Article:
wait for hindsight. More than half the drivers
employed by Transportation Services are Uni-
versity students, each of them working sched-
ules that are designed around their class
schedules. This is a win-win from mission con-
trol. They can drive a couple hours in the morn-
ing rush and still make their 10 a.m. or 10:30
class. They come back at 3 p.m. for the after-
noon rush. They work their way through school
working a schedule that is less than ideal for
older drivers with houses, spouses and children.
There are questions we should ask about
this proposed change in our system. Will the
spouses and partners of students who live on
campus have to pay to ride the bus? What about
the children and grandparents? Will each child
and grandparent have to show identification?
It's hard for me to visualize 85 students
rushing to morning class, who normally jump
on the bus at Bursley Hall, instead filing on,
one by one, front door only, to show their M-
card to the driver.
The AATA needs these ridership numbers
to justify their outrageous spending. The Uni-
versity has had a terrific bus service for a very
long time, this deserves to be acknowledged
and considered carefully before dismantling it.
BARBARA BROWN
Transportation Services
Can a sorority girl,
honor student wear
Mavi Jeans?
TO THE DAILY:
I would like to sincerely thank the Daily for
widening the breadth of my educational expe-
rience here at the University, most recently
through Caitlin Friedemann's riveting explana-
tion of Mavi Jeans ("Mavi Jeans - so many
varieties," 2/12/01). While I often find myself
informed by the few pieces of real news you
offer, it was refreshing to see an entire article
devoted to the most trivial yet important aspect
of a student's life: Denim choices. I am sure
many an inexperienced freshman has wan-
dered into Bivouac, no doubt bewildered by
the staggering fashion possibilities - but
thanks to Friedemann and the cunning decision
by the Daily editors to actually print her article,
trendy shopping has been made easy.
By weeding out the trivial jeans like Sutters
and Diesels and providing an obsessive analy-

valtcxlyV
Dad.

ktf Q C.nA

2. It.ek o, CAO* R ko k cr0

(a crossover? gasp!), am I thus restricted to
Mavis? How can I make room in my life for
Silver Jeans, whose Hipster Sly style flatters
most figures with its fit-n-flare? Please help.
JESSiCA COEN
LSA junior
Status cost water
poio key coach
TO THE DAILY:
I was happy to read J. Brady McCollough's
("Welcome to the limelight," 2/12/01) and
Kristen Fidh's ("Opportunity arises, Michigan
welcomes water polo," 2/12/01) articles
because little to no attention is ever paid to Uni-
versity of Michigan water polo. In describing
the women's team and their successful and
respectable program, one name was missing
from the articles. Scott Russell, Michigan
men's and women's coach of many years left
after last year after spending a long time build-
ing the Michigan program to what it is today.
However, after all his work when it came time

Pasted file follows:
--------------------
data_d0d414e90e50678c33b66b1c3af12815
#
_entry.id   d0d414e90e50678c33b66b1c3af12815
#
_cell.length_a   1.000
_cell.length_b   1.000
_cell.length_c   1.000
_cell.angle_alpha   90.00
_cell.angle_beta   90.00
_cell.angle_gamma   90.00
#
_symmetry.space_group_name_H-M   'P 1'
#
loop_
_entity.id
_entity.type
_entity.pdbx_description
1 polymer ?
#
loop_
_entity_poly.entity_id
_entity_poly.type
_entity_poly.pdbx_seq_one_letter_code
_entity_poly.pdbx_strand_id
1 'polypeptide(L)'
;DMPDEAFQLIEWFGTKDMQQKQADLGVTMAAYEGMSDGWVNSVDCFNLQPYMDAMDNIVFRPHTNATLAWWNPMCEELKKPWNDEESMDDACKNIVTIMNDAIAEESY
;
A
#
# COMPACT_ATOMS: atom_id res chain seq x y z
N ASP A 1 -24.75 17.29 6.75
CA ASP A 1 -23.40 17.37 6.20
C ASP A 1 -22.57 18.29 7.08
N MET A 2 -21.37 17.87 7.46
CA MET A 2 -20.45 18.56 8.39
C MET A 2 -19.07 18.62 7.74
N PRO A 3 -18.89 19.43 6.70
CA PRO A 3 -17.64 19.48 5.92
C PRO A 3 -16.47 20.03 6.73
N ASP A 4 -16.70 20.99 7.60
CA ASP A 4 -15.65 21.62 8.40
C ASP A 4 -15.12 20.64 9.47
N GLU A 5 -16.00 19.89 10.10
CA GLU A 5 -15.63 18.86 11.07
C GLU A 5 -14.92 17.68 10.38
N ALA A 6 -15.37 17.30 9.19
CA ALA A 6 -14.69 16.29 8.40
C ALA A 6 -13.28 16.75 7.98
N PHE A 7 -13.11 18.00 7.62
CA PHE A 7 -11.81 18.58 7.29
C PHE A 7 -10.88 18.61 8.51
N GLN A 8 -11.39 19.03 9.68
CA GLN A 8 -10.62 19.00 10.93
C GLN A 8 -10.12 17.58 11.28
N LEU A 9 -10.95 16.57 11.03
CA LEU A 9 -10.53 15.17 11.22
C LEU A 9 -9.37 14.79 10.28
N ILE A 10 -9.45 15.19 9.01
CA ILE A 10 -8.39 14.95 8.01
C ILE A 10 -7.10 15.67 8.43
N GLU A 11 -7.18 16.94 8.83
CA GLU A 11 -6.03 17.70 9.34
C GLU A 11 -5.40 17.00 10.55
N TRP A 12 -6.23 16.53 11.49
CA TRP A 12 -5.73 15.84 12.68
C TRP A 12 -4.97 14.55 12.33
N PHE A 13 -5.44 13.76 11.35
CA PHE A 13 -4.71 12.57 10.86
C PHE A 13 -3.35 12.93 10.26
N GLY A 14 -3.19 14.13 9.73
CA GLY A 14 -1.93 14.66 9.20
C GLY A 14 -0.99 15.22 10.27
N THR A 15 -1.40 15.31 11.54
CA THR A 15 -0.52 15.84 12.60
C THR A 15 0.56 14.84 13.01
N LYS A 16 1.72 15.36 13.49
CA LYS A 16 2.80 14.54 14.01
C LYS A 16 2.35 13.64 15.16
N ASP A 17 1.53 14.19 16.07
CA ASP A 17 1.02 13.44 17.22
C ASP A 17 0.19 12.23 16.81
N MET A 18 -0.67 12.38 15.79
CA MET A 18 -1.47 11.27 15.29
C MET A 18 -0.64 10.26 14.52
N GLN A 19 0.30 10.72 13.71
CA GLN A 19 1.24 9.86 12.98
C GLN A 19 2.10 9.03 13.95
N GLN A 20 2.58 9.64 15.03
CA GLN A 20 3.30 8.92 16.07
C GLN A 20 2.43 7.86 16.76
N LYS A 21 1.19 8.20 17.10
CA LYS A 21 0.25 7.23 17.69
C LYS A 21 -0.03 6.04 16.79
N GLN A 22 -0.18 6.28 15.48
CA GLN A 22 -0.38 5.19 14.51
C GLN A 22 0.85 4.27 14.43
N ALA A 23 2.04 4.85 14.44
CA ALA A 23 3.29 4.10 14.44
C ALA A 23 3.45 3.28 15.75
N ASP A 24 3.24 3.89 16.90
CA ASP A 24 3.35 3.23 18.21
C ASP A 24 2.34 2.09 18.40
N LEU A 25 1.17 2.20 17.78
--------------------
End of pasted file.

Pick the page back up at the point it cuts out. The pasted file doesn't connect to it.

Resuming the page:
for Michigan women's polo to be promoted to
a varsity sport, Russell was not a candidate for
the coaching job.
Although Title IX has done great things for
women's sports, it also has an ugly side. Scott
Russell is not the coach of the team he built
because he is a man. Ann Arbor lost a great
water polo family when Russell and his wife
Candice, former coach at Ann Arbor Huron,
left. Many of the players on Michigan's team
hail from either Ann Arbor Pioneer or Huron
high schools and through either playing under
Candice or playing over the summers with both
Candice and Scott at Wolverine Water Polo,
became the respectable players they are today.
DAVE SIMISON
RCfirst-year student
Errors marred Bush
tax cut editorial
TO THE DAILY:
I feel I should correct a few inaccuracies in
the Daily's editorial "Divided We Fall,"
(2/9/01).
First, the estate tax burden does not only
apply to "upper-class landowners." Currently,
the estate tax exemption is only $675,000 and
the tax rate on the remainder is as high as 55

Gone are the days when only the wealthy
owned stocks. Now, stocks and stock-based
mutual funds are an element in practically
everyone's investment portfolio. A cut in the
capital gains tax will help parents who invest
in the stock market to pay for their childrens'
college education. Admittedly, a cut in the cap-
ital gains tax rate helps the wealthy more, but
is that alone a reason to deny this tax relief to
middle and working-class families as well?
Third, there is a fundamental flaw in the
Daily's math relating to the proposed cut in the
federal income tax rates. Indeed, President
Bush proposes to cut the top marginal rate
from 39.6 percent to 33 percent, and the bot-
tom tax rate from 15 percent to 10 percent. A
decrease from 39.6 to 33 is a 17 percent
decrease. A decrease from 15 to 10 is a 33 per-
cent decrease. This means that under the Bush
plan, individuals in the lowest tax bracke
receive the higher percentage tax cut. The
Daily's mathematical error renders this part of
the analysis in the editorial irrelevant.
It is perfectly fine to assail Bush's tax cut
plan, but please make sure that the facts con-
tained in your editorials are accurate.
MICHAEL RIELA
Law School third year student
Cheney head of
state, get used to it
To THE DAILY:
How does Stephen Lund ("Comparison of
TV's West Wing, real one utterly ridiculous,"
2/13/01) dare to call Mike Spahn's column ("If
only Jed Bartlett were the real president ...,"
2/12/01) "ridiculous" when his letter to the edi-
tor is lunacy of the sort which adjectives cannotW
describe?'Is Lund really naive enough to
believe that a man who, by his own admission,
does not like to read, says things like "we can-
not let terrorists and rogue nations hold this
nation hostile or hold our allies hostile" and
whose outstanding accomplishment in life is
quitting drinking, is capable of executing the
duties of chief executive of the most advanced
and powerful nation in the world? Dick Cheney
is the head of state now and Lund should get
used to it, because the rest of us have to.
Sure, some countries have a similar system,
where the president is largely a figurehead and
the prime minister runs the show, except that
this isn't how American government is sup-
posed to work. Lund should also learn to differ-
entiate between what he finds "objectionable"